Category Archives: critical thinking

The purpose of standardized tests

It was explained to me that the purpose of standardized tests is to measure a student’s level of retention of material.

I don’t disagree with this statement, but it shines a light on the fundamental problem and philosophy of standardized tests.  By default, this assessments can’t require critical thinking or problem solving, and the primary skill a student needs to be successful is a strong memory.

Last year, a former student would use my room during lunch to tutor students in other classes.  One day, he was trying to explain how to solve a particularly difficult math problem.  One of the students in the group turned to him and asked him how he could possibly understand how to do this when no one else in the class did.  He said that when he was in my class, I had the students watch videos that explained topics in the class.  Whenever he doesn’t understand what his other teachers are saying, he just goes on the Internet and finds other resources that explain it in a way he understands.

cenblog.org

To all my students who read this blog:  I am not preparing you to win at Chemistry Jeopardy.  Hopefully,
during our time together, I will help you develop the skills to solve problems creatively and, if nothing else, learn how to find the answers you seek.

Winning at Jeopardy doesn’t prove you are smart.

Creating the show Jeopardy does.

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Keep kids busy or they might start thinking

While reading Teacher Man, Frank McCourt makes the comment “Keep kids busy or they might start thinking.”  He is talking about how too many teachers are just assigning work, yet they have little meaning for the students and rarely makes them think.

I had a conversation with a former supervisor over mandating summer assignments in all Honors science classes. The reason he gave me was: 1) we need to reduce the number of students who are dropping out of the honors program after school starts; this will hopefully scare a few of them off, 2) we need to provide assignments that keep the kids busy for the summer, and 3) we need to eliminate the summer slide that so many of them experience.  You can imagine my reaction.

Now, I am not opposed to summer assignments, but the kids need to find meaning in them.  Give them articles to read and perform research on or give them experiments to do in their kitchen so they can explain the science behind them (or food is always a great experiment) or let them pick their own book to read to demonstrate their understanding of theme or character development.  Don’t give them copies of a textbook (which is what came out of my colleagues) and have them mindlessly complete exercises.  If the teachers don’t want to grade it because it is so boring, what makes you think the students will want to do it?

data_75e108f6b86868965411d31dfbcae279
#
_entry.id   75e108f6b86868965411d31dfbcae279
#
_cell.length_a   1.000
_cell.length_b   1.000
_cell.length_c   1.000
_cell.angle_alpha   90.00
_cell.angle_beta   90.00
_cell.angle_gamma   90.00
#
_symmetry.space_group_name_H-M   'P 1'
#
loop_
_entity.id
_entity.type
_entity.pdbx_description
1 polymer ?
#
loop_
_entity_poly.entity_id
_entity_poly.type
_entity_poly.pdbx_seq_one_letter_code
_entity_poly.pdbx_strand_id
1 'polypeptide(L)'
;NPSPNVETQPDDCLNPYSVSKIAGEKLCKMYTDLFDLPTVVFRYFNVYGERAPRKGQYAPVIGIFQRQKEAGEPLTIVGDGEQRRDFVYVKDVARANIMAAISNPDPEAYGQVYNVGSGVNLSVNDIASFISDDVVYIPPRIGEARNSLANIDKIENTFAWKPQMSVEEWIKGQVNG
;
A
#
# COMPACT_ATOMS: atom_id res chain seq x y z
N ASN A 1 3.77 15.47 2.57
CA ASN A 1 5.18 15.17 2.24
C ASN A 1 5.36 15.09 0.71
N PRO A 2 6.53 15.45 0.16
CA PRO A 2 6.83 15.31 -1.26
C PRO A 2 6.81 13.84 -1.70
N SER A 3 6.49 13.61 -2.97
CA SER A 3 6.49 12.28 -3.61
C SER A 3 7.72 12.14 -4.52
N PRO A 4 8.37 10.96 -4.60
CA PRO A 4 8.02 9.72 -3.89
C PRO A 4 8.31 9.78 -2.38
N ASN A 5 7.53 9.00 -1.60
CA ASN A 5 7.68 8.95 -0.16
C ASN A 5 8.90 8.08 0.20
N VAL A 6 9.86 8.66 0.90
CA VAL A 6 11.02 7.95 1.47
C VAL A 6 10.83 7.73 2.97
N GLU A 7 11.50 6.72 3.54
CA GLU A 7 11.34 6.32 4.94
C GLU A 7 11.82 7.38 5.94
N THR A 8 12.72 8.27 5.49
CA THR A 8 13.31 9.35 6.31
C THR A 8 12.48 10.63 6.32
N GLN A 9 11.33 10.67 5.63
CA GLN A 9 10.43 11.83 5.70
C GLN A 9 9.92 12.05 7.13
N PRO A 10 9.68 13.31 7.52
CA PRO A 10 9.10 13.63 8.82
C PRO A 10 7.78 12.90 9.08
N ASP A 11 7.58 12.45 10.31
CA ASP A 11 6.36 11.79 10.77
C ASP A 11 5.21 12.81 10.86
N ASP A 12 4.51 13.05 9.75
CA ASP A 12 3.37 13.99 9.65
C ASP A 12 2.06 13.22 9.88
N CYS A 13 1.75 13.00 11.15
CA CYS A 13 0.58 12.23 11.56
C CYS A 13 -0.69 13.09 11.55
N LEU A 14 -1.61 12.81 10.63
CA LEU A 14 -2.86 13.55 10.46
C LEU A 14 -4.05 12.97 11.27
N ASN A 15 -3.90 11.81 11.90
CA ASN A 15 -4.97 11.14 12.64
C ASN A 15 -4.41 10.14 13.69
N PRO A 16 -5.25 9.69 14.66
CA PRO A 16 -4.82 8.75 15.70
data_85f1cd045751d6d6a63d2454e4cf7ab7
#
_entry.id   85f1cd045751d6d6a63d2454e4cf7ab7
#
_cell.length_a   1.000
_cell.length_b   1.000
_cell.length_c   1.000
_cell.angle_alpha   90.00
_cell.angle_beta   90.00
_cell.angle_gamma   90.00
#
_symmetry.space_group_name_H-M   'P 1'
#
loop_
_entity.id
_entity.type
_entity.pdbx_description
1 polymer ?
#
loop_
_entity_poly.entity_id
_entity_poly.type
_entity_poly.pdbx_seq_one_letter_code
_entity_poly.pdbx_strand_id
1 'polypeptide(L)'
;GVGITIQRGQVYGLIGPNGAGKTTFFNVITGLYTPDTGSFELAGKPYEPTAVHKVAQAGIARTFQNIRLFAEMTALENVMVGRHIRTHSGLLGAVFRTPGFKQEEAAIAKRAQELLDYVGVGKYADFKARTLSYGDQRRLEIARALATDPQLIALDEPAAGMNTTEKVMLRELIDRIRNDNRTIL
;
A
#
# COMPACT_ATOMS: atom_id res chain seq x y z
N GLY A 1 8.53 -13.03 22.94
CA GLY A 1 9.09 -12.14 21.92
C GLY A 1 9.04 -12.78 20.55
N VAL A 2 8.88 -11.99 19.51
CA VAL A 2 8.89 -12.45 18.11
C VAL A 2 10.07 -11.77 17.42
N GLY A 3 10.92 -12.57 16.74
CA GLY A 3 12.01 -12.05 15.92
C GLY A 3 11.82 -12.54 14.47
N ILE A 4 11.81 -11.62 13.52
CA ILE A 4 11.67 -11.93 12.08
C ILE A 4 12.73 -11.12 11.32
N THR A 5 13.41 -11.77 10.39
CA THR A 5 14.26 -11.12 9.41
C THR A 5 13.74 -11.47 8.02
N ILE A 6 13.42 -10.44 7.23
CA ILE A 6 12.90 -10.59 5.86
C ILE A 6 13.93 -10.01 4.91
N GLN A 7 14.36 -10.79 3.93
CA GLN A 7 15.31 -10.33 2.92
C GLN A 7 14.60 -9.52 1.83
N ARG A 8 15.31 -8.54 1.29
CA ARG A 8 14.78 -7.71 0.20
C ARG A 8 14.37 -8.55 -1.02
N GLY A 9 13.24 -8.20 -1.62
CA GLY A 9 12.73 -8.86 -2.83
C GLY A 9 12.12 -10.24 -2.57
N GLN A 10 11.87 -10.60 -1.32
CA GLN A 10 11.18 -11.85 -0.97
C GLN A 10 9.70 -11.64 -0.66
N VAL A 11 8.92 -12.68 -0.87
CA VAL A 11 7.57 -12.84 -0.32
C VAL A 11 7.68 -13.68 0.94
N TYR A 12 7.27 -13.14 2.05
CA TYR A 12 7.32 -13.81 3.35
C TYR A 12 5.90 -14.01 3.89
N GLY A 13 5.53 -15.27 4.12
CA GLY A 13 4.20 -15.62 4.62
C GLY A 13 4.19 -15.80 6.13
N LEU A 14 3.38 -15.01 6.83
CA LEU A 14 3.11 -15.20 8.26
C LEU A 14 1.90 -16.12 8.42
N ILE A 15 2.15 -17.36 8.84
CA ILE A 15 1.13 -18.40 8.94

One of my goals this year (a formal list will be coming later this week) is to have the students develop 1 assignment in each unit.  I will give them the requirements and the learning objectives and let them run with it.  If one of my classroom rules is going to be “Think Critically” then I need to give my students the opportunity to do so.

Am I wrong?

That’s the way we’ve always done it

I hope you cringe at this phrase as much as I do.  The problem is, I think I am starting to become that person.  I have procedures, activities, labs, assignments that I love to do and believe they are meaningful for my students.  However, as the last year of teaching has taught me, sometimes you need to just change, to reinvent what you are doing.  

So, I have decided to make massive changes this year starting with my classroom rules.  For the past 5 years my rules have been:
1.  Be Respectful
2.  Be On Time
3.  Be Prepared
4.  Be Safe
While this is a pretty concise list, I realized that I circumvent most of them.  I allow my students to be slightly late for class because if I send them back to their previous teacher for a pass they are going to miss valuable parts of instruction.  I also keep my room stocked with pens, pencils, paper, etc. just in case they happen to forget their supplies.  After all, they are kids and there is no way I should punish them for forgetting a simple writing utensil.  The biggest problem is that these rules are no longer meaningful to me.  I rarely refer to them and they just collect dust on my bulletin board.
I wanted to make a list that was better aligned to my new goals and philosophy of education; a list that was less about procedural rules and more about being a better person.  Below is my tentative list:
1.  Be Respectful
2.  Take Initiative
3.  Be a Critical Thinker
4.  Dare to Fail
When I look at this list I don’t see rules that incur punishments when disobeyed.  These are more about common sense and making sure you are the best person you can be.
Thoughts?